Early Burial Arrangements in Ancient Rome

Above or near the site of the cemetery of Domitilla on the via Ardeatina, pagan, Christian and possibly Jewish burials were in close proximity to each other (1).  The pagan burial places included columbaria and a number of sumptuous mausolea.  Father Ferrua believed that the pagan sepulchers existed here from the first to at least the third century CE, and commented that the occasional Christian tomb is found in pagan sepulchers everywhere.  Ferrua saw no difficulty for the peaceful coexistence of pagan and Christian burials before "the Christians became the actual proprietors of all the terrain above the catacomb... perhaps at a much later time" (2).  The attitude of this 20th century archaeologist and epigrapher is far different from that of Antonio Bosio, more than 350 years years earlier, when he reported on his startling discovery of the Jewish catacomb of Monteverde.  Bosio assured his readers that it was necessary to include a description of this cemetery in the same publication with Christian catacombs, but so as not to mix profane things with the sacred, he would relegate the account of the Jewish catacomb to a separate chapter, wanting to make clear that "... our (Christian) cemeteries have never been profaned or contaminated by the bodies of either Hebrews or Gentiles (pagans)" (2).  Yet, as Rutgers has observed, in the light of the prevailing religious climate of his time, Bosio's attitude toward the Jewish antiquities was singularly objective and non-pejorative (3).

Pagan and Christian burials in the same area also occurred above other catacombs until the sites became Church domain, particularly the catacombs of Callisto and S. Sebastiano.  Above the S. Sebastiano catacomb, Father Ferrua found "the most magnificent Christian mausolea" of the fourth century built among and above second to fourth century pagan mausolea, even destroying some of them in the building process.  In the construction of the access stairway to the catacomb, parts of a late first-century mausoleum and a columbaria were disturbed and utilized (5).  A situation comparable to that of many Christian catacombs was found in the Vigna Randanini area, where pagan sepulchers, including columbaria, were situated near the Jewish underground cemetery (6).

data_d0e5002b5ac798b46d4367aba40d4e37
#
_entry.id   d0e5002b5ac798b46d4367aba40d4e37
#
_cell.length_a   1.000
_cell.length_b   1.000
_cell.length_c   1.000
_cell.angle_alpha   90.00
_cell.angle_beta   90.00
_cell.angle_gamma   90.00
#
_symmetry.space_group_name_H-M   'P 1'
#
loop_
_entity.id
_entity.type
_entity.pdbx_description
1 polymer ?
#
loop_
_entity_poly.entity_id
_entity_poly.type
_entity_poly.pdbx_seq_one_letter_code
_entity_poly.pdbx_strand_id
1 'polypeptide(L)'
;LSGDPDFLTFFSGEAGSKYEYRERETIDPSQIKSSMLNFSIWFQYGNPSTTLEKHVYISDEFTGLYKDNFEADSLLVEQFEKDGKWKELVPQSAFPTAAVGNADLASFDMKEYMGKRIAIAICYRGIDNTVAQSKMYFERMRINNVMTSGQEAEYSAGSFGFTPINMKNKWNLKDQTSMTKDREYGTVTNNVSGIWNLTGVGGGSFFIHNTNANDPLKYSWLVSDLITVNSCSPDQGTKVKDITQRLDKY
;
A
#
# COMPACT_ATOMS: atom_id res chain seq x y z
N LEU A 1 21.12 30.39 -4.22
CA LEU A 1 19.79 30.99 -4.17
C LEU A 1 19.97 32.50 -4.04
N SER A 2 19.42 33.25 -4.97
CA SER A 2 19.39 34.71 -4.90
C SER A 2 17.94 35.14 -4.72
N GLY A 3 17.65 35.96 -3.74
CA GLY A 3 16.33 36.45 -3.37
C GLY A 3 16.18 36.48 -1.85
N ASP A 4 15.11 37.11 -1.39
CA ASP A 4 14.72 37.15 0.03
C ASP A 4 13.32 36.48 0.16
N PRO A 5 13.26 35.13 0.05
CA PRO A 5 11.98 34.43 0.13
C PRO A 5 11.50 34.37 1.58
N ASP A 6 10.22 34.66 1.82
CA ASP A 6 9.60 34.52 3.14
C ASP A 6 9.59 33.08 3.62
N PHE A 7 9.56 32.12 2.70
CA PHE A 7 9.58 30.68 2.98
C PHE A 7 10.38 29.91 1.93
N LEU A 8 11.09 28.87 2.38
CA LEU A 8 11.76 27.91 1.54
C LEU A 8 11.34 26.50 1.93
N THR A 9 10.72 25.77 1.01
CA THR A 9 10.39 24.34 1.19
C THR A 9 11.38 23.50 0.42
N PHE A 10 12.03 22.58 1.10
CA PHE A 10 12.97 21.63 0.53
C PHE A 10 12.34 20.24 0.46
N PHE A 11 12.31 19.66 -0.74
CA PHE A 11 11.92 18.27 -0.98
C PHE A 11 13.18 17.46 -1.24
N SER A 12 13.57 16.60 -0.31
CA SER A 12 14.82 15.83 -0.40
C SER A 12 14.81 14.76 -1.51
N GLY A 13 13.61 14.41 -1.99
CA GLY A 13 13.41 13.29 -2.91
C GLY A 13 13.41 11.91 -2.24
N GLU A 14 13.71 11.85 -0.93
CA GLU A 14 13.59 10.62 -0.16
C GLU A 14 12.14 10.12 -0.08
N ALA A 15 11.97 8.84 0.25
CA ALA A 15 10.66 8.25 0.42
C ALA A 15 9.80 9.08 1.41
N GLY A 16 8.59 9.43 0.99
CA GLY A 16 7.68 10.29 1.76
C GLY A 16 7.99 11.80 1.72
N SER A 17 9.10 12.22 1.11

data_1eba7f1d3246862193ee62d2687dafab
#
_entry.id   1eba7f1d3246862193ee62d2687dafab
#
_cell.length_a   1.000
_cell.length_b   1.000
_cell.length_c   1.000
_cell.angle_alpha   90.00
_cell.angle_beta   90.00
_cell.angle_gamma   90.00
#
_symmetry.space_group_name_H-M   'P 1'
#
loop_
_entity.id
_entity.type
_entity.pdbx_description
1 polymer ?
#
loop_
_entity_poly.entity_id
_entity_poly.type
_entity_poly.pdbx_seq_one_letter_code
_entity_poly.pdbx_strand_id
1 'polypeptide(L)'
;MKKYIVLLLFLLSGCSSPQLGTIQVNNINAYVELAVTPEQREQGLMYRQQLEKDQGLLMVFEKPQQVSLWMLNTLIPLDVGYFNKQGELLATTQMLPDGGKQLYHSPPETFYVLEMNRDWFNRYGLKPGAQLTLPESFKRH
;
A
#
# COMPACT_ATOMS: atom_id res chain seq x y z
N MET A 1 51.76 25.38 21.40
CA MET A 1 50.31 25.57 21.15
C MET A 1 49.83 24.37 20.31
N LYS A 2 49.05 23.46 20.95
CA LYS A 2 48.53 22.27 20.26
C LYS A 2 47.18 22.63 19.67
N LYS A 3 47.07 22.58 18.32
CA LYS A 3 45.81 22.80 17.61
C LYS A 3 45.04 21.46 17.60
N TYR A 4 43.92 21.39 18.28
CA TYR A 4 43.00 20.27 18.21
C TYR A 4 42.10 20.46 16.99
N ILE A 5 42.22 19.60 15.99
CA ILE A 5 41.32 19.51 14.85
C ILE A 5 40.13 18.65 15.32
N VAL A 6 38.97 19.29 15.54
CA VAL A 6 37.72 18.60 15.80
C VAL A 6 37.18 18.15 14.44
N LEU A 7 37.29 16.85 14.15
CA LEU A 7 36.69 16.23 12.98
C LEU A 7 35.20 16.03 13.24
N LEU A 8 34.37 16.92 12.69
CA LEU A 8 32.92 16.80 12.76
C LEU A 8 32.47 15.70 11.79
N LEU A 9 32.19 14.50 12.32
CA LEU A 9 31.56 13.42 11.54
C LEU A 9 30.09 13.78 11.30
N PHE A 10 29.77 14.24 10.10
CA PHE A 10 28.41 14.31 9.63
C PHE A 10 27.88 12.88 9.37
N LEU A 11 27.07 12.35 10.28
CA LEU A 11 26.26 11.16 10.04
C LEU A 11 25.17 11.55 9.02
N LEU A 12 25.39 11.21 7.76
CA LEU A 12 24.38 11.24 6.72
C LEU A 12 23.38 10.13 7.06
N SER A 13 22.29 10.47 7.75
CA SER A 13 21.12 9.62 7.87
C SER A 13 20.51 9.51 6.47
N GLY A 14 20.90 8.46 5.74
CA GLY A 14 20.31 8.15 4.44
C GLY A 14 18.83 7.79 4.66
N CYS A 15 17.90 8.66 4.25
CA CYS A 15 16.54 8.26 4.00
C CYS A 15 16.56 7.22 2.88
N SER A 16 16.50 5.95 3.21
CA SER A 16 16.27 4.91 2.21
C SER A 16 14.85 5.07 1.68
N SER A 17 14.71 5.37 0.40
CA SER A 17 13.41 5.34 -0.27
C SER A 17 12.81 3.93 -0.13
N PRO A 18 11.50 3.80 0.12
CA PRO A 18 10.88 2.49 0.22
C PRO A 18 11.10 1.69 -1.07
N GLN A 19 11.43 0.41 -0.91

Mixed burials must have been true also of the catacomb of Pretestato, to judge from its monumental ruins and lavish late second to third century sarcophagi.  Located near the Vigna Randanini catacomb, the Pretestato cemetery was thought to have been connected to the sumptuous estate of Herodes Atticus (7).

  1. An inscription (JIWE 2, n. 536) was uncovered in 1820 during excavations above the Domitilla catacomb: Frey identified it as Jewish (CIJ 1, pp. 201-202) because of the closing phrase, "in peace your sleep," but Ferrua believed it to be Christian.  Noy's opinion is that the wording is appropriate for either sect (JIWE 2, p. 420).  On the other hand, in what Ferrua has determined a Christian region of the same sub divo cemetery, a sizable tombstone was found to a certain Bonifatia, inscribed with a dove and a large leaf and the expression "sleep among the good," which, Ferrua said, has a "distinctly Jewish flavor": "Il cimitero sopra la catacomba di Domitilla," Rivista di Archeologia Cristiana 36 (1960), pp. 189-190, fig. 10.
  2. Ferrua,"Il cimitero sopra la catacomba di Domitilla," pp. 181, 185-186.
  3. A. Bosio, Roma Sotterranea (1632-34), p. 14.
  4. Rutgers, Cultural Interaction, pp. 9-10.
  5. A. Ferrua, "Due mausolei di pagani e cristiani presso San Sebastiano," in Rivista di Archeologia Cristiana 28 (1952), pp. 40-41.  This entire area must have become Christian property during the first half of the fourth century (op. cit., pp. 17, 22-26).
  6. C. L. Visconti, "Scavi di Vigna Randanini," in Bullettino dell'Istituto di Corrispondenza Archeologica (1861), pp. 16-22; E. Herzog, "Le catacombe degli ebrei in Vigna Rondanini (sic)" in Bullettino dell'Istituto di Corrispondenza Archeologica (1861), p. 91; R. Garrucci, Cimitero degli antichi ebrei scoperto recentemente in Vigna Randanini, Rome, 1862, p. 4.
  7. P. Testini, Le catacombe e gli antichi cimiteri cristiani in Roma, 1966, p. 60.